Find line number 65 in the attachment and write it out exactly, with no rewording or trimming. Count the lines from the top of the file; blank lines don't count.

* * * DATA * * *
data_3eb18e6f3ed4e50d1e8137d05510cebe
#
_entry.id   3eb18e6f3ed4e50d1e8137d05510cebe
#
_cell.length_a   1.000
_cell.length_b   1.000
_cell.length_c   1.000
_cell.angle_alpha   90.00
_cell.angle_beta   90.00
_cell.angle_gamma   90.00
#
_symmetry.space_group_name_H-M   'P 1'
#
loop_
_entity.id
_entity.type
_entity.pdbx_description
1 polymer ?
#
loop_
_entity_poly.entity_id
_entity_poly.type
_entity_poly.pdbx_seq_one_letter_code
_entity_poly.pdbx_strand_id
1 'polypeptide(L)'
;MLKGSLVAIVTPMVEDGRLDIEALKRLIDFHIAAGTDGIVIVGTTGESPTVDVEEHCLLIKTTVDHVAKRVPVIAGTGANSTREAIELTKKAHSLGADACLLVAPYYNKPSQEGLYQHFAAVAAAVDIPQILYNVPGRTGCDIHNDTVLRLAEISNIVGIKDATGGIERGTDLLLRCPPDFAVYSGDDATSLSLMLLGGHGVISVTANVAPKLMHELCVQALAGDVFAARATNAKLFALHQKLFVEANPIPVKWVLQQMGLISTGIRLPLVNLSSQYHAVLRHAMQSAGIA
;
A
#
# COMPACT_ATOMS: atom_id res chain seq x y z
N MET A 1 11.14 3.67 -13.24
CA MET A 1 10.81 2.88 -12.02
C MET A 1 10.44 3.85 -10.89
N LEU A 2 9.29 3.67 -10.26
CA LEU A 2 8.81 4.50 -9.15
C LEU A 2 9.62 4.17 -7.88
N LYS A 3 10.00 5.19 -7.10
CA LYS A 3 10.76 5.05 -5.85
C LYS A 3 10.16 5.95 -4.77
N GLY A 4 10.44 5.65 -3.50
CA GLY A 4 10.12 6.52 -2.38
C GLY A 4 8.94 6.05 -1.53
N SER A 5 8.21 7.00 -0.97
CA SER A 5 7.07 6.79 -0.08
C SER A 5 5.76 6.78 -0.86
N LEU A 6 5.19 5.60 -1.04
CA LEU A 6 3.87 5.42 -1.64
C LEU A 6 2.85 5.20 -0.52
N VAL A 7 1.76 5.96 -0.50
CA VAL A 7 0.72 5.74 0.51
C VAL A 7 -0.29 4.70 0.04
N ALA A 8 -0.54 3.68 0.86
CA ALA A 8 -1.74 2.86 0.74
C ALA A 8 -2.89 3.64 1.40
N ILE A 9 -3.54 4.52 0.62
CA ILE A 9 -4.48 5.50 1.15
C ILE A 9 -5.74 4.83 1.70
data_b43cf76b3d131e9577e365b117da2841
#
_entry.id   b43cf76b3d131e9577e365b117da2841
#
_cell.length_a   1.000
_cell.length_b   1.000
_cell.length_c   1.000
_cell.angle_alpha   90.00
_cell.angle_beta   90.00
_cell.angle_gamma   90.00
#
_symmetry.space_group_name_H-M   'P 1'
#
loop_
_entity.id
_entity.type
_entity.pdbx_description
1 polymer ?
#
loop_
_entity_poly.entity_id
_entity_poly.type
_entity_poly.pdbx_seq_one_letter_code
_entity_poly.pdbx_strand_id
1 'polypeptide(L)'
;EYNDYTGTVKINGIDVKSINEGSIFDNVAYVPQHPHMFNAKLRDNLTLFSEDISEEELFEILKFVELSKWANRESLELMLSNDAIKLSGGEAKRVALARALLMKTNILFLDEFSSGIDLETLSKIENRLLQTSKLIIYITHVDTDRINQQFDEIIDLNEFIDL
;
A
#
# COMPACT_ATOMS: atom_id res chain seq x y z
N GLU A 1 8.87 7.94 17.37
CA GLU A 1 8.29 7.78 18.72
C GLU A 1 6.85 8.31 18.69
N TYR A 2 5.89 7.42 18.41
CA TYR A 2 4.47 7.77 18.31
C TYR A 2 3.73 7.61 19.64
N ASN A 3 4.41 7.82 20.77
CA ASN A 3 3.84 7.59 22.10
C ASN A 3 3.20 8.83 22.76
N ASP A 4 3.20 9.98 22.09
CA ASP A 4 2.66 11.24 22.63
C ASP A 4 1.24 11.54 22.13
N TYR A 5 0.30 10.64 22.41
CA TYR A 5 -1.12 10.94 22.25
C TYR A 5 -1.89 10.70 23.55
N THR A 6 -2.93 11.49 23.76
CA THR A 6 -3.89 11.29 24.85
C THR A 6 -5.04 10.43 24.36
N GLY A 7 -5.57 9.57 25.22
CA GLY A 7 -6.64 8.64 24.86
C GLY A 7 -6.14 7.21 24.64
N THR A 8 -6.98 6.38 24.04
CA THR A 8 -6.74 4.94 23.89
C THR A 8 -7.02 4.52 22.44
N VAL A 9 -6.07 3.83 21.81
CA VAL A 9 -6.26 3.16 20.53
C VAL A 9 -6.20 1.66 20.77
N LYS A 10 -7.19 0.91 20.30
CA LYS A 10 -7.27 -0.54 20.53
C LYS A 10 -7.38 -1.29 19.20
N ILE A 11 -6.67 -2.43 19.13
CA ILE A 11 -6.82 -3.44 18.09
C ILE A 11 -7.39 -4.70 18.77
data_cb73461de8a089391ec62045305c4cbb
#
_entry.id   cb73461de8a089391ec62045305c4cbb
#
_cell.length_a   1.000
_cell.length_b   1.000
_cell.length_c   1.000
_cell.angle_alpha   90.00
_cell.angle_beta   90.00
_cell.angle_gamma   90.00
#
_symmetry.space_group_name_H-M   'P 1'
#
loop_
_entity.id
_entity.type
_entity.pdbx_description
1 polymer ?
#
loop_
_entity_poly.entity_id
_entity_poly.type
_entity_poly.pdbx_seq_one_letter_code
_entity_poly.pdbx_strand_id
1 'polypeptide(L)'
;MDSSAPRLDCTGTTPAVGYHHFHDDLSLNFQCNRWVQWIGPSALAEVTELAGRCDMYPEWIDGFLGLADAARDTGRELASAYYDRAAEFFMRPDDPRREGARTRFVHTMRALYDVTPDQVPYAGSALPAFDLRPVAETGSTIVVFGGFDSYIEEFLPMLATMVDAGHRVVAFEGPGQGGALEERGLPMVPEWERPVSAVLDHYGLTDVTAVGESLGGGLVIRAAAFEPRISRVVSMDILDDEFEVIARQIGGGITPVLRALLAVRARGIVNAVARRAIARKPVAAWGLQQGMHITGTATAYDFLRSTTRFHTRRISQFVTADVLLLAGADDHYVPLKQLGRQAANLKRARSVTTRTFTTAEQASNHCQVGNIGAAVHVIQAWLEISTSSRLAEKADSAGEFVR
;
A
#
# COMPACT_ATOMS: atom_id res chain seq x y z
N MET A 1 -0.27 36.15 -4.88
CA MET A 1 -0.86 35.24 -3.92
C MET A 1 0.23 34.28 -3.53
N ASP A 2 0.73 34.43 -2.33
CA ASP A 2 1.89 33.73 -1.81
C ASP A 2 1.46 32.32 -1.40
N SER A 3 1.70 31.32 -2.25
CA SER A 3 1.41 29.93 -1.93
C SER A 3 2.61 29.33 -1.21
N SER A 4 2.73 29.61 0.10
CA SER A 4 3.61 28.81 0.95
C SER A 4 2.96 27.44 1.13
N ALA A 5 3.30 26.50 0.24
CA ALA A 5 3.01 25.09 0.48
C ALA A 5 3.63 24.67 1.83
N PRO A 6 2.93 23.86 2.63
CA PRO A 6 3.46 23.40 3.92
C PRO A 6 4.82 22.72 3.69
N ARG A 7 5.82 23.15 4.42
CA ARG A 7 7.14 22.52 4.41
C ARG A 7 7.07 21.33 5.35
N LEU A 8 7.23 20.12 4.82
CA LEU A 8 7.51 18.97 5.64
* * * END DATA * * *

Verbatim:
_cell.angle_alpha   90.00